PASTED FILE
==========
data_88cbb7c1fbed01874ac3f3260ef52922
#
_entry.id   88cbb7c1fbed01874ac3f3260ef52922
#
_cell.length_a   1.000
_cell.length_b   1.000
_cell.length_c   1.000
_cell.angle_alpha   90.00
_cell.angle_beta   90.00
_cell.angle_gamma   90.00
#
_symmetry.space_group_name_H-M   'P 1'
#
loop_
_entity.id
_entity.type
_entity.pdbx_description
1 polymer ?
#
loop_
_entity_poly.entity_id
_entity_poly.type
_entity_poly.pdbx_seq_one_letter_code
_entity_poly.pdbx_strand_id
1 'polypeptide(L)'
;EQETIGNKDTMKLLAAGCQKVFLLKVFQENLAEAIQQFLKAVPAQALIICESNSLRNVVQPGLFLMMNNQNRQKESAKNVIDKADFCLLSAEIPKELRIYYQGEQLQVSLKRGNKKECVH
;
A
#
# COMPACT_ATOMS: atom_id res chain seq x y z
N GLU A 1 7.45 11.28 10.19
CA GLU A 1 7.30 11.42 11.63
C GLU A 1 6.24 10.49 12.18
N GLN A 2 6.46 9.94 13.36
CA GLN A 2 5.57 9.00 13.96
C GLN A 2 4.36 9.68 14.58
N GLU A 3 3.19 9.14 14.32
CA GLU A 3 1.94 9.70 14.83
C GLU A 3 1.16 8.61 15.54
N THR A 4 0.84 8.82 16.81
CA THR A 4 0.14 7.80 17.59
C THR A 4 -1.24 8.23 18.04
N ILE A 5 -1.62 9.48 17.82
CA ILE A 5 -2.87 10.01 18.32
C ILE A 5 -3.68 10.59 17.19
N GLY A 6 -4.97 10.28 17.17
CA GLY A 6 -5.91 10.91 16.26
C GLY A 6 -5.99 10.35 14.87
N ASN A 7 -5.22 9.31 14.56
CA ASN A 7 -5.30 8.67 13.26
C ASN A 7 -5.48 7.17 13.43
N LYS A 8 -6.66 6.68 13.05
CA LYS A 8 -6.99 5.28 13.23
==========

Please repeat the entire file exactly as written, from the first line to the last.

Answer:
data_88cbb7c1fbed01874ac3f3260ef52922
#
_entry.id   88cbb7c1fbed01874ac3f3260ef52922
#
_cell.length_a   1.000
_cell.length_b   1.000
_cell.length_c   1.000
_cell.angle_alpha   90.00
_cell.angle_beta   90.00
_cell.angle_gamma   90.00
#
_symmetry.space_group_name_H-M   'P 1'
#
loop_
_entity.id
_entity.type
_entity.pdbx_description
1 polymer ?
#
loop_
_entity_poly.entity_id
_entity_poly.type
_entity_poly.pdbx_seq_one_letter_code
_entity_poly.pdbx_strand_id
1 'polypeptide(L)'
;EQETIGNKDTMKLLAAGCQKVFLLKVFQENLAEAIQQFLKAVPAQALIICESNSLRNVVQPGLFLMMNNQNRQKESAKNVIDKADFCLLSAEIPKELRIYYQGEQLQVSLKRGNKKECVH
;
A
#
# COMPACT_ATOMS: atom_id res chain seq x y z
N GLU A 1 7.45 11.28 10.19
CA GLU A 1 7.30 11.42 11.63
C GLU A 1 6.24 10.49 12.18
N GLN A 2 6.46 9.94 13.36
CA GLN A 2 5.57 9.00 13.96
C GLN A 2 4.36 9.68 14.58
N GLU A 3 3.19 9.14 14.32
CA GLU A 3 1.94 9.70 14.83
C GLU A 3 1.16 8.61 15.54
N THR A 4 0.84 8.82 16.81
CA THR A 4 0.14 7.80 17.59
C THR A 4 -1.24 8.23 18.04
N ILE A 5 -1.62 9.48 17.82
CA ILE A 5 -2.87 10.01 18.32
C ILE A 5 -3.68 10.59 17.19
N GLY A 6 -4.97 10.28 17.17
CA GLY A 6 -5.91 10.91 16.26
C GLY A 6 -5.99 10.35 14.87
N ASN A 7 -5.22 9.31 14.56
CA ASN A 7 -5.30 8.67 13.26
C ASN A 7 -5.48 7.17 13.43
N LYS A 8 -6.66 6.68 13.05
CA LYS A 8 -6.99 5.28 13.23